I know that both can be useful tools in speed training, but if you had a choice with only one, which one would you choose? I’ve heard a good number of people choosing sleds over hills if they had access to equipment because the sled doesn’t change the sprint mechanics as much as hills.
One isn’t necessarily better than another imo…
Sled pro - can adjust load, easier to find smooth surfaces,
Sled con - you have to lower your body to the ground to get into driving angle, equipment and space requirements, attaching belt on your waist, having more resistance at the beginning of the sprint because coefficient of friction is higher at static than kinetic. Roughness of surface will be another variable adding to resistance, in addition to weight itself (slippery surface vs. rough surface, even at same weight, rough surface will provide more resistance)
Hill pro - you don’t have to try to lower yourself into driving angle, because the ground is at an angle, no equipment needed, nothing attached on your waist.
Hill con - hard to find right hill gradient with smooth surfaces (ouch if you roll your ankle…), cannot adjust load.
It really depends on so many of these things and all…My advise is if you have access to a nice smooth hill that is right gradient for you, use it. If you don’t probably use sleds.
I get achilles tendinopathy from sleds but not from hills, so for me the choice is obvious.
Use both but I would lean towards the hill if you have a nice grass hill. It’s easier for me to use sleds when performing contrast work.
There’s a Track and Field Coaches Group on Linkedin where one of the coaches posted some research that appears to show that hills are significantly more beneficial than sleds. But–at least for me–I think the new thing for next season training is sleds with very light weight, which seems to work better for trained sprinters to build maxV, while heavy hills sleds seem to be useful for short distance acceleration training:
See Item #4 below:
Heavy sleds/hills for 0-10m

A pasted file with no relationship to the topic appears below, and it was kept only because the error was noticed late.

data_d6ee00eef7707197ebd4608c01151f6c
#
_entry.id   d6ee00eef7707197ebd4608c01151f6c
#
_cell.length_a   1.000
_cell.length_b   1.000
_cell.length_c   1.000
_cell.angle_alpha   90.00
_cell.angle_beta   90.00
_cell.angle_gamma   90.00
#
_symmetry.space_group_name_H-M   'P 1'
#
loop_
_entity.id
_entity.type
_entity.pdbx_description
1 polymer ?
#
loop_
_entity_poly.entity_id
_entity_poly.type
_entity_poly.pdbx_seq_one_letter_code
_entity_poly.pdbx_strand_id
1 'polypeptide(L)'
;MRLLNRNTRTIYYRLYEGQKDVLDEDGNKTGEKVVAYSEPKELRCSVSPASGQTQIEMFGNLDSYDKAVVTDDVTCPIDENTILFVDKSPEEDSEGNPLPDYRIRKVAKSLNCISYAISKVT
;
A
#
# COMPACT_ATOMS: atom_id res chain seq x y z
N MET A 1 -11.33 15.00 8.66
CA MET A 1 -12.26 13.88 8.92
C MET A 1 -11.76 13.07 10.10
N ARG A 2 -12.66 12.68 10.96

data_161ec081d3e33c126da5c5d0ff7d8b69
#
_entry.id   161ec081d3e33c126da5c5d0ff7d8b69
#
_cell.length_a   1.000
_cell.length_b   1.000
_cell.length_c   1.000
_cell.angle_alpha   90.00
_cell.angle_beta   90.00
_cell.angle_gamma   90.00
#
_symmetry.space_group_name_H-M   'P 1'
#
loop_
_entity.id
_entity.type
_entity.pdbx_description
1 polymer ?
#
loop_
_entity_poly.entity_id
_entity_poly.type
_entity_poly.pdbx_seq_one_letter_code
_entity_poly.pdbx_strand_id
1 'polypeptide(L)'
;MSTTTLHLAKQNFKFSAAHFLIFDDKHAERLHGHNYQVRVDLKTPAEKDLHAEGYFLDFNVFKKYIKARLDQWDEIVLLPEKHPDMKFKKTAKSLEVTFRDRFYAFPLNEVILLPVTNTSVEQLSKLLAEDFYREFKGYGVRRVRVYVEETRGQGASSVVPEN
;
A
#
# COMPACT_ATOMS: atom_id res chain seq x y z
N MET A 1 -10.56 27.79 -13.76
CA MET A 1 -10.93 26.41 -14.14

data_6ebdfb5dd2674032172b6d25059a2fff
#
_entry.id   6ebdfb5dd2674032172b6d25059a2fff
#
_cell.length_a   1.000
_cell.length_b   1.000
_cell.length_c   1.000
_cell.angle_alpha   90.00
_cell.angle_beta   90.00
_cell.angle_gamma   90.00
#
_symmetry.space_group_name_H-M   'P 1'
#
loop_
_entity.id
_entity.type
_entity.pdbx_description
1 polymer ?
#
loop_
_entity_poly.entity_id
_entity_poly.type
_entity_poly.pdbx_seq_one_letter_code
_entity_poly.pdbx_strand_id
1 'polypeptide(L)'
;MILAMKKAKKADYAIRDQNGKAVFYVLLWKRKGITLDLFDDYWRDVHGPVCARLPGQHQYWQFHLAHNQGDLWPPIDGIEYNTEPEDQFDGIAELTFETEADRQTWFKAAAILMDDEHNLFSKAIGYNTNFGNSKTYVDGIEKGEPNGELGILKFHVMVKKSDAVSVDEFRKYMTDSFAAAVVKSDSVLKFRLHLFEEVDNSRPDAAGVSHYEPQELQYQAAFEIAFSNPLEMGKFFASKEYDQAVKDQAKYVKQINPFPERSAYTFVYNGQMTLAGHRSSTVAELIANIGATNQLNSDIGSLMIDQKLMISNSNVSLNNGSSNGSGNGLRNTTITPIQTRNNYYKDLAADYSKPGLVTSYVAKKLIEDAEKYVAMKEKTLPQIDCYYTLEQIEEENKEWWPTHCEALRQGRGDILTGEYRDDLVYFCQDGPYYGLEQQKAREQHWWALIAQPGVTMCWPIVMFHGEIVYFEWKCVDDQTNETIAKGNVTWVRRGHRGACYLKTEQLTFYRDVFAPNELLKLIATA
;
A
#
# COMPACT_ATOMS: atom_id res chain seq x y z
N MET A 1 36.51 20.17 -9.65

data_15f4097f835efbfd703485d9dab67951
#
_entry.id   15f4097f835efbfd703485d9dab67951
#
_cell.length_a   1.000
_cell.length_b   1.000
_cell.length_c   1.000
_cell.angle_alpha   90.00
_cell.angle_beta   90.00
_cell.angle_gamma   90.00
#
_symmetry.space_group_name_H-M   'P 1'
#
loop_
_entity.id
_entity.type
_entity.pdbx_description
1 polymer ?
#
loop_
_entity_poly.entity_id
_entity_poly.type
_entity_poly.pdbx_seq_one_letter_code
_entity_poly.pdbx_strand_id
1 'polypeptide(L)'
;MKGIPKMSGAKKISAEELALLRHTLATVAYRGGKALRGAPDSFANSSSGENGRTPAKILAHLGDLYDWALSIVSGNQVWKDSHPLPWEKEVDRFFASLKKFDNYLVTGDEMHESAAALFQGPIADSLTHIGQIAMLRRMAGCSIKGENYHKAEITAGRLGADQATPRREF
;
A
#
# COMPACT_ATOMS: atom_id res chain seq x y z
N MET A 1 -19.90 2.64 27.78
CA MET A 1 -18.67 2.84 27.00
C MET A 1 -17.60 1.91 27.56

Light sleds for 20-40m
One size does NOT fit all.
As kwave brought out, and CF mentions in GPP vid, you don’t have to worry about changing your body angle when you are changing the angle of the surface. This is one of the reasons I think hills should be a first option. I thought I also remember seeing CF mention that hills should be the first choice if you can find a smooth one with a proper gradient. For me, I have really felt the difference. The hill has really helped me get a feel for getting my hips up. Mechanically, I see it as superior. I think CF may have mentioned isorobic as a close second, and the sled being after that. But it seems that the isorobic and sled are certainly more convenient than finding a good hill. But to me, there’s just no replacement for how the hills set you up for proper hip height. And when you do exude biomechanical errors, I would say that, from my own personal experience, you certainly feel it more on a hill than with the sled (especially in regards to issues with overstriding). The changes in mechanics that the hill seems to make have been quite beneficial for the kids I’ve worked with.
Remember, the Jamaicans do use a lot of hills. Though, I can’t say I know much on what their usage of sleds is like.
And in CF’s sample plans, I have seen hills, but not sleds. So for these reasons, hills are always my number one preference.
I use hills as well, but some people don’t have a stable hill with the proper gradient available. For some of those, stadium steps might also be an answer as well as sleds. Other things should also be factored in, including box jumps, drop jumps (up to 30"), and depth jumps at times. This is one of Verkhoshansky’s main papers, showing (p.20) that you don’t really need that much of a depth (~30cm) to get a significant stimulus (It doesn’t have to be really high risk).
Thanks for the links. Basically hills are better for acceleration training and a light sled would be better for power output in max velocity?
I’ve read on some running forums where posters who don’t like hills too much reason that running up a hill significantly increases ground contact time and slows your stride, which in turn teaches your CNS to “run slow”? I don’t know how much science and research this is to back that up or is it just “bro science”? lol
Overcoming inertia necessarily involves longer, initial, contact times; no matter whether on a hill or the flat. Adaptation necessitates stimuli and the appropriate grade hill, as one example, is such a stimulus whose adaptive response is faster acceleration on the flat in large part due to the specific strength and acceleration mechanics that are developed on the hill by way of competent coaching.
If that were valid there would be little justification for doing any low intensity/supplemental training. Using hills for developing extension, strength etc is valid whatever the CNS demands.
Given the recommendations of cf and numerous other renowned coaches about the benefits of hills i am inclined to take their advice.
In addition, whatever forum people jquick is referring to must not understand physics because any static body endeavoring to overcome its inertia is faced with lower initial velocities relative to what is achievable given sufficient distance and force application. Meaning, ground contact time is longer during initial acceleration regardless if one is sprinting on a hill, against a sled/isorobic, or unresisted on the flat.
Clearly a hill too steep ceases to be a direct velocity stimulus, however, strength developed on that hill may, given the right sprinters, positively transfer to improved acceleration on the flat for supportive reasons.